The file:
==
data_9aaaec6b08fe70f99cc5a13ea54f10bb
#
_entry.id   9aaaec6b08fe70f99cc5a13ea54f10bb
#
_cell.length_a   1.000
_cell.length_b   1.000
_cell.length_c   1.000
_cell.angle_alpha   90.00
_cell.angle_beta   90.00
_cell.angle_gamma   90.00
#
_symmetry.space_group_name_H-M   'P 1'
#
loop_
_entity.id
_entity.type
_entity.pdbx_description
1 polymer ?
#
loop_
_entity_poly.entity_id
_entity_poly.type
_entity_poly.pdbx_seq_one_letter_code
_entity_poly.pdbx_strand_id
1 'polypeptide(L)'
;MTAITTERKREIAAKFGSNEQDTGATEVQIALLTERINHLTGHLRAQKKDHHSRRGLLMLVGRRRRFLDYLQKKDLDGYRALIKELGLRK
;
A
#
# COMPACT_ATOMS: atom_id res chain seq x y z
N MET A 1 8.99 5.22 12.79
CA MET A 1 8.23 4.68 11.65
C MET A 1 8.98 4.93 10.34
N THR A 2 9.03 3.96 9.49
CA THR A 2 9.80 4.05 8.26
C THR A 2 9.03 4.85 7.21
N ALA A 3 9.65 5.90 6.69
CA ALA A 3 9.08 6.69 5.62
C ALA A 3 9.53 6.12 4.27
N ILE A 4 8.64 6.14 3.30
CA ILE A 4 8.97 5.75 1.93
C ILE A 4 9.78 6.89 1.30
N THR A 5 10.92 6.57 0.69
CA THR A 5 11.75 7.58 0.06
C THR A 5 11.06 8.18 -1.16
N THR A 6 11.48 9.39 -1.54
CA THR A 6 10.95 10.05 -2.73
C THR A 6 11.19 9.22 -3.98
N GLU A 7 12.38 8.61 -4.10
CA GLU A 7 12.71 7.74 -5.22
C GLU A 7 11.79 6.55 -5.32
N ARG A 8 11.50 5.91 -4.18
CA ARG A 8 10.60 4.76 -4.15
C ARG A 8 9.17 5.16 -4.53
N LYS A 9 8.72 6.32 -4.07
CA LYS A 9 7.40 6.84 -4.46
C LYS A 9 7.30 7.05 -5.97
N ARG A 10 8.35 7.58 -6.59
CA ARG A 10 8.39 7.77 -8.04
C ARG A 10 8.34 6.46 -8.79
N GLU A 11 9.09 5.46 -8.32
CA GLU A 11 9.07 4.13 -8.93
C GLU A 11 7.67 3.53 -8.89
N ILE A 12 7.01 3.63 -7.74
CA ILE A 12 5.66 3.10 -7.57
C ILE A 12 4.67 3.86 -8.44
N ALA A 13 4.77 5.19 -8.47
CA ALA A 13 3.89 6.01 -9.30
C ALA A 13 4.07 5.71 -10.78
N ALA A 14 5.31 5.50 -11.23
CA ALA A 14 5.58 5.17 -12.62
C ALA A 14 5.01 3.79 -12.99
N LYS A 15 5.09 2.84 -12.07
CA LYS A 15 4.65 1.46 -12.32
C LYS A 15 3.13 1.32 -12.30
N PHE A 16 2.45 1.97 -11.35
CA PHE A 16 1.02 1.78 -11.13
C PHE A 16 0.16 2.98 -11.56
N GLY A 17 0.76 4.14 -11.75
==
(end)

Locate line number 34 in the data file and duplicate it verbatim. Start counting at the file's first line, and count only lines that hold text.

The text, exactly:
N THR A 2 9.03 3.96 9.49